Friday, February 22, 2013

Kalamkari





I love all things Indian. I truly belive India has one of the best artisans in the world. Unfortunately not all of them have access to an international market. There is hope yet as numerous organisations are now dedicated to bringing the wonderful works of our rural artisans to the fore. Something that is specially close to my heart is Kalamkari ( Telugu: కలంకారి) as it is indigenous to Andhra Pradesh.

Kalamkari has been around since 15th century AD, initially patronized by Vijayanagar emperors and later by the Persian royalty. 'Chintz' ( glazed calico ( derived from Calicut) cloths block printed with flowers and other patterns )was very popular with the ladies of Britain , France and Holland, so much so there was a ban on Chintz since it couldnt be manufactured there!







 I had visited Pedana, the epicentre of AP's Kalamkari production back in 2006 with dreams of starting a fashion line of Kalamkari and silk! This was while I was on a sabbatical after my baby's birth (I was young and indomitable). But then I had to get back to my day job and thats a different story altogether!
Anyway, I was  amazed at the ingenuity of the whole process of dying and block printing using completely natural and bio degradable materials. Unlike other styles of painting, Kalamkari painting demands a lot of treatment before and after the painting is completed on the cotton fabric. Hence Kalamkari is a laborious and time consuming process.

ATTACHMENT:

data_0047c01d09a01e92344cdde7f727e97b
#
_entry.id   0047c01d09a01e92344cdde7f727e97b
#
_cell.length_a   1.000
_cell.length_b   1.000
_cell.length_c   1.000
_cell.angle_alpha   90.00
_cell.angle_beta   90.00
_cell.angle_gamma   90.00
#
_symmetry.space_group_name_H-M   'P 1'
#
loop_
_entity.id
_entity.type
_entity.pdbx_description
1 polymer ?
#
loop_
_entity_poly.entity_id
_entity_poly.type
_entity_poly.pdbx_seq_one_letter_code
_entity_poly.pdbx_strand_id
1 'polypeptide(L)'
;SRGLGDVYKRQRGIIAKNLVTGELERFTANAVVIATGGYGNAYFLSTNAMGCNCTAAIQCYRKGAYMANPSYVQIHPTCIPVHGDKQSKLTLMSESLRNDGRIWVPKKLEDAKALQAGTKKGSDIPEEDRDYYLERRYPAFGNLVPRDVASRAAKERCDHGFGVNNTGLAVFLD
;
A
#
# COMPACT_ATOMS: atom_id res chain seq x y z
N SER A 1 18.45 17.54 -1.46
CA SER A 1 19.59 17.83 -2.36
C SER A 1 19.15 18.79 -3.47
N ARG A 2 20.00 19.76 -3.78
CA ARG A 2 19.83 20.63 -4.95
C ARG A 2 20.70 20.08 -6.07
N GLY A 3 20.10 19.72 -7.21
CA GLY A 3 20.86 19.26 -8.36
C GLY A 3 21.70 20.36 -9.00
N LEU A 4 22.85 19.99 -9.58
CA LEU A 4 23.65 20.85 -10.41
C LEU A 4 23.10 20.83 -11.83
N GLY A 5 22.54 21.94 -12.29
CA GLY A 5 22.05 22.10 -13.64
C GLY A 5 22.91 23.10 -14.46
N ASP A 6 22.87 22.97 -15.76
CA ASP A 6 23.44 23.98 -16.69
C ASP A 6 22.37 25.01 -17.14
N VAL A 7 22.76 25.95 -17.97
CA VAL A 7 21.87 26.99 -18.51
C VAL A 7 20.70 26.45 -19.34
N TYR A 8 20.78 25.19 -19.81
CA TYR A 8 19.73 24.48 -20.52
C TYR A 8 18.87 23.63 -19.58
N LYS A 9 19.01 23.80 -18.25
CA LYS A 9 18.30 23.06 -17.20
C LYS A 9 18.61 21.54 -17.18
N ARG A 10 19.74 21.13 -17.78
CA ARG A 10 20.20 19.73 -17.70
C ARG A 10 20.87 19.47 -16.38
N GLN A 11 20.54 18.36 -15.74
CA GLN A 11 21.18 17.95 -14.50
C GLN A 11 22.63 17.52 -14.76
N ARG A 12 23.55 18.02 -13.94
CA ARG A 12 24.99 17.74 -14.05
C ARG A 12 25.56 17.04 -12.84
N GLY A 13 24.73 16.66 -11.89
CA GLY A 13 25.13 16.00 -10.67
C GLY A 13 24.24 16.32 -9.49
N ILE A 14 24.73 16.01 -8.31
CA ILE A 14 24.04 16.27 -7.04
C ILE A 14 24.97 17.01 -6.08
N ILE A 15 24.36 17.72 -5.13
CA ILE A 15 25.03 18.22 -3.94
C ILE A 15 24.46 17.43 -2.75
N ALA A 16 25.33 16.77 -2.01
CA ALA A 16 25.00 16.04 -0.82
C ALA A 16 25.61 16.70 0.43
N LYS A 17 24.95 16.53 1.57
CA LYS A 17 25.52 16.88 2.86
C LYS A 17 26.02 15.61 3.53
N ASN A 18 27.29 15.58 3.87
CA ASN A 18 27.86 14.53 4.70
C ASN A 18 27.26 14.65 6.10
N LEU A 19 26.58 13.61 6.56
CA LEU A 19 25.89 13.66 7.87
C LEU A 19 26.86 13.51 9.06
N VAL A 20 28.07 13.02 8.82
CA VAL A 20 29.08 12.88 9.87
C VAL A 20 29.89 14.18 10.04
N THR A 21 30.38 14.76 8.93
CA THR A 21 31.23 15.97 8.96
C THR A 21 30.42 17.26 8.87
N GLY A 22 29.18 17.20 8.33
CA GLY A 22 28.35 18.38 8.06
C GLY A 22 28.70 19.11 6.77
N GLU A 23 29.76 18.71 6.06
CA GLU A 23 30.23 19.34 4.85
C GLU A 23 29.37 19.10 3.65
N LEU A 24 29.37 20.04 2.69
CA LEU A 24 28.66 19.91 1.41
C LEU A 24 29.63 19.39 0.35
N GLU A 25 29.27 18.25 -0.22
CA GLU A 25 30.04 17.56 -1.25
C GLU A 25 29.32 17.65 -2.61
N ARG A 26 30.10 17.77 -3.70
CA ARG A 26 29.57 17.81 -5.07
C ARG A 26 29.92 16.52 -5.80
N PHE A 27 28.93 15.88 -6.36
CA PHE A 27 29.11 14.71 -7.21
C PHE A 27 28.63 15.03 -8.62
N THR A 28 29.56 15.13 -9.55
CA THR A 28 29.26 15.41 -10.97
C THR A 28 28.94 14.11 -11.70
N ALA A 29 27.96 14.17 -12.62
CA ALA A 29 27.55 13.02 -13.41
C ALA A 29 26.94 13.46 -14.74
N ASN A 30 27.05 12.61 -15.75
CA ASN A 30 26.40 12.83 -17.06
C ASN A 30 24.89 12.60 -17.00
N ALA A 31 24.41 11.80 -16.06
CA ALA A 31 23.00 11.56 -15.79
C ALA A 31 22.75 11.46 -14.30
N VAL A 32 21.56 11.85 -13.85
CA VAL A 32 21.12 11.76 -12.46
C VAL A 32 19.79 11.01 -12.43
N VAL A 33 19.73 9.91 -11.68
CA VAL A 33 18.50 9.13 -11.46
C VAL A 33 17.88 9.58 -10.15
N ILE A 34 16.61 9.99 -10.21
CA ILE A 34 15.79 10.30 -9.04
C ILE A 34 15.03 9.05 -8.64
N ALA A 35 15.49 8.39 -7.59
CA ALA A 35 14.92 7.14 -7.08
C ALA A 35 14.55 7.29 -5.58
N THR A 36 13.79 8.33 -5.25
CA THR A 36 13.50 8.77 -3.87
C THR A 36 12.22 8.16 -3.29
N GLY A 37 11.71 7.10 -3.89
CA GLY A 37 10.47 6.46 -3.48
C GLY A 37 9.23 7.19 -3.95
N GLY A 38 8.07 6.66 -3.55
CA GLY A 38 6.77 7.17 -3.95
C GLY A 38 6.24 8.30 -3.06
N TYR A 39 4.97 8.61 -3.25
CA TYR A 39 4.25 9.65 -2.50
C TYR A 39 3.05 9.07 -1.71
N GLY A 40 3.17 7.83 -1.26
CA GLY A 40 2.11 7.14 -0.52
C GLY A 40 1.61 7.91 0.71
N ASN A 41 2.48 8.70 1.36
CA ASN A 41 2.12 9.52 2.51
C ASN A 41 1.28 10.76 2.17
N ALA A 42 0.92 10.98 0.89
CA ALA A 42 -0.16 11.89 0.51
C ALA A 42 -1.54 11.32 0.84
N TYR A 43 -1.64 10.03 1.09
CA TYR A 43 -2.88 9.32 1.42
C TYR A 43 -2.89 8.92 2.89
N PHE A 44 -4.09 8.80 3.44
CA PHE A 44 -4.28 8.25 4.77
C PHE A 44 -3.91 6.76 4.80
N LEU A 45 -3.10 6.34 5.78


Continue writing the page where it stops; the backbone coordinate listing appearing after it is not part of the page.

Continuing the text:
I was shocked to learn that the first step in naturally bleaching the cloth is to cure it in cow dung for days before washing it to dye! After the cloth is done languishing in sun, it is treated with milk ( how decadent!) and painted with alum. Dyes used are all natural - red from madder (found in the roots of plants of the madder family (Galium, Asperula), yellow from pomegranate seeds or mango bark, blue with indigo solution (Indigofera tinctoria).


Bamboo kalam painting (as opposed to block printing) is seen in Kalhasthi. The rest of the procedure is the same.
From bedsheets

Image Source Page: http://www.myindianculture.com/
To accessories




Sarees...wow!





Image source: global conduct



Image source- paper jewellery.wordpress
Dwarakaonline



Images- pottery barn


I came across this really informative blog  for anyone who loves beautiful things - An Indian summer
Through her, discovered
this very talented lady Ritika, with her 'Mora' collection. For more, go to http://www.mora.co.in/bestofmoraeve.php









Neeta Lulla and Shashikant Naidu's modern rendering of the Kalamkari in Fashion week


I heart this dress! ( Image: Fashion inquisitive)





Below are pics from Asmita Marwa 2008
Images- homeshantihome





Talented designer Yuti Shah of  Udd and her collection in Klamkari



Kalamkari art comes in all shapes and sizes - each equally enthralling!

Do you have a favourite Indian handicraft?